Epstein-Barr virus-infected lymphocytes in non-neoplastic lymph nodes of patients infected with human immunodeficiency virus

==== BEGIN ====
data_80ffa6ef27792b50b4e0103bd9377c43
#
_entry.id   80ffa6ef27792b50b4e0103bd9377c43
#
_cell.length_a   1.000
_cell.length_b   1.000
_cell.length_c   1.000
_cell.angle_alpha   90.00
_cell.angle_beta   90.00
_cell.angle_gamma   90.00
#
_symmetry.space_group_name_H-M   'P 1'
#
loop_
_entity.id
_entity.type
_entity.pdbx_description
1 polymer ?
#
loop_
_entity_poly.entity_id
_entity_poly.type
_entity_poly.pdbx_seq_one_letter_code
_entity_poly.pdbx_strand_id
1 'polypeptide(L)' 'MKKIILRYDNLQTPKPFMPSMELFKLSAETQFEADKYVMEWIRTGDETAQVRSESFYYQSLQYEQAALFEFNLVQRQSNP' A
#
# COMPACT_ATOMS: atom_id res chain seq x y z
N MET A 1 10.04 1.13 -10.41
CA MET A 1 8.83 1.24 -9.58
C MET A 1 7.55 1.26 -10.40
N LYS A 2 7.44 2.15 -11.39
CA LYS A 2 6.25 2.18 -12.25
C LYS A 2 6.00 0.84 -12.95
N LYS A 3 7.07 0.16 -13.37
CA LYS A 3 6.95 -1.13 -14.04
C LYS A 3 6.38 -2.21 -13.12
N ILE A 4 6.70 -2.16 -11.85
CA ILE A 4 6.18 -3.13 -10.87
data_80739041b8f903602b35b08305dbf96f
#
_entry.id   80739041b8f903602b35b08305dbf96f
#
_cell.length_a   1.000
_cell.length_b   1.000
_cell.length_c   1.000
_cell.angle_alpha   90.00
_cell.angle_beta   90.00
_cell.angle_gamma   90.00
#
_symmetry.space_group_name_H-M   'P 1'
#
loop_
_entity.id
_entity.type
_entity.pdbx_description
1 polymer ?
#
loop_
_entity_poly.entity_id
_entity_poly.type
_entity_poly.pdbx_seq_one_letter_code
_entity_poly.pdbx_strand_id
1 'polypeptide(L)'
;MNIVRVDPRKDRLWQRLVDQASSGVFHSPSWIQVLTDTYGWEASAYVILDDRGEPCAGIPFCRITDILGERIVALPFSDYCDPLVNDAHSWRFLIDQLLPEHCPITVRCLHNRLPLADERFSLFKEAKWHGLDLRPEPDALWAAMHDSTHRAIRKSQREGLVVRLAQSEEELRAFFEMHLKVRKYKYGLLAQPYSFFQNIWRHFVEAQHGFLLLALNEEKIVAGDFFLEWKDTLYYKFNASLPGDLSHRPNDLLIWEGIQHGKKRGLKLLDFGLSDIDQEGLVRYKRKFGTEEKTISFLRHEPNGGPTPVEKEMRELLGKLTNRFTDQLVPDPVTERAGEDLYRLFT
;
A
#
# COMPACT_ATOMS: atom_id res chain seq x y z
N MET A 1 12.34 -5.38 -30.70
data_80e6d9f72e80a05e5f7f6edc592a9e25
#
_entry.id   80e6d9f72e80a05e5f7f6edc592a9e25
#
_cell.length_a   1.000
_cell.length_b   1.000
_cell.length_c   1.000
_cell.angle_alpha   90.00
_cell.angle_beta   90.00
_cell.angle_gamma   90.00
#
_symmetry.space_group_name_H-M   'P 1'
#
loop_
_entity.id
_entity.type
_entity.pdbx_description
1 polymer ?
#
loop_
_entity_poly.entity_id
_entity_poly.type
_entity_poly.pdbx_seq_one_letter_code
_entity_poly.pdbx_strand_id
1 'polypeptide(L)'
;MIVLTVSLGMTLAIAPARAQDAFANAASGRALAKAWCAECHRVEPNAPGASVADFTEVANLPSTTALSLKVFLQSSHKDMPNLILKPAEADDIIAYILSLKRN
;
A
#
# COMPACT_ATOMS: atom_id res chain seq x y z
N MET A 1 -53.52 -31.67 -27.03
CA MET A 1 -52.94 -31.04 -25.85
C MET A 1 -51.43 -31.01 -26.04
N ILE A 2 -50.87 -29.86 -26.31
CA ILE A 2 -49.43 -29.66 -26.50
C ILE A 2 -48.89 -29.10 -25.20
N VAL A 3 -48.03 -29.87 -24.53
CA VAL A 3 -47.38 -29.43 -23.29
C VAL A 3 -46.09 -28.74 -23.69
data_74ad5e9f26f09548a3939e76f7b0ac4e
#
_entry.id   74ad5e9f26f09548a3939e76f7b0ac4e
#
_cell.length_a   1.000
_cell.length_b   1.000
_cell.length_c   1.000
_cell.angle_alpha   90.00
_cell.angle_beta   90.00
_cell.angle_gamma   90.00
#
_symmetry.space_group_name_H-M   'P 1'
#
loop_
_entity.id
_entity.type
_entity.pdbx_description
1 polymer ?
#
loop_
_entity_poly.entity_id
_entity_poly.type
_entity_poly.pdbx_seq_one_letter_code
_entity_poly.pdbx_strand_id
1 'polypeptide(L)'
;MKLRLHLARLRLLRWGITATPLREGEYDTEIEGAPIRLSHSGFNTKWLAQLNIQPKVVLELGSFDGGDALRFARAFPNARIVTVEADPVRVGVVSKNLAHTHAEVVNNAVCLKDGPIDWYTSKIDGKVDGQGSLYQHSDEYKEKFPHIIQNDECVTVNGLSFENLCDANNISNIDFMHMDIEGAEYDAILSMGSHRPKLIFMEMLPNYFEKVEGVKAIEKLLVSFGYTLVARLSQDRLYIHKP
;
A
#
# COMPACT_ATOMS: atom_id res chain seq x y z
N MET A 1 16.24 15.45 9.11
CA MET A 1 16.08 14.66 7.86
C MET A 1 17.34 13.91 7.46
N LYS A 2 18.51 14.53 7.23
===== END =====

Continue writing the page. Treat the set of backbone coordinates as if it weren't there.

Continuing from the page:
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Non-Hodgkin's lymphomas occurring in AIDS patients (AIDS-NHL) are known to be highly associated with Epstein-Barr virus (EBV). However, there have been no previous detailed studies of the distribution of EBV-infected non-neoplastic lymphoblasts, which may act as precursors of AIDS-NHL. In the present study, an attempt was made to detect such EBV-infected cells in patients' lymphoid organs. Fifteen non-neoplastic lymph nodes obtained from HIV-positive individuals were processed for in situ demonstration of EBV-encoded small RNA (EBER-1) and EBV-encoded latent membrane protein 1 (LMP-1). An increased number of EBER-1-expressing cells were observed (9/15). EBER-1-positive cells were present much more frequently in advanced cases, as evaluated using the histopathologic criteria of Grundmann (1/6 cases showing irregular follicular hyperplasia; 3/4 showing the beginning follicular destruction; 2/2 showing progressive follicular destruction; 3/3 showing follicular involution). LMP-1 was detected in 3/9 EBER-1-positive cases, and all three of these cases were at the most advanced stage. Furthermore, cells expressing LMP-1 were larger (62.83±6 μm2) than EBER-1+ LMP-1 cells (29.05±7 μm2). These results indicate that cells with latent expression of the EBV gene increase in number in lymphoid organs of HIV-infected individuals at an advanced stage and that some of the cells are in a transformed state. It is possible to speculate that these cells are precursors of AIDS-NHL.

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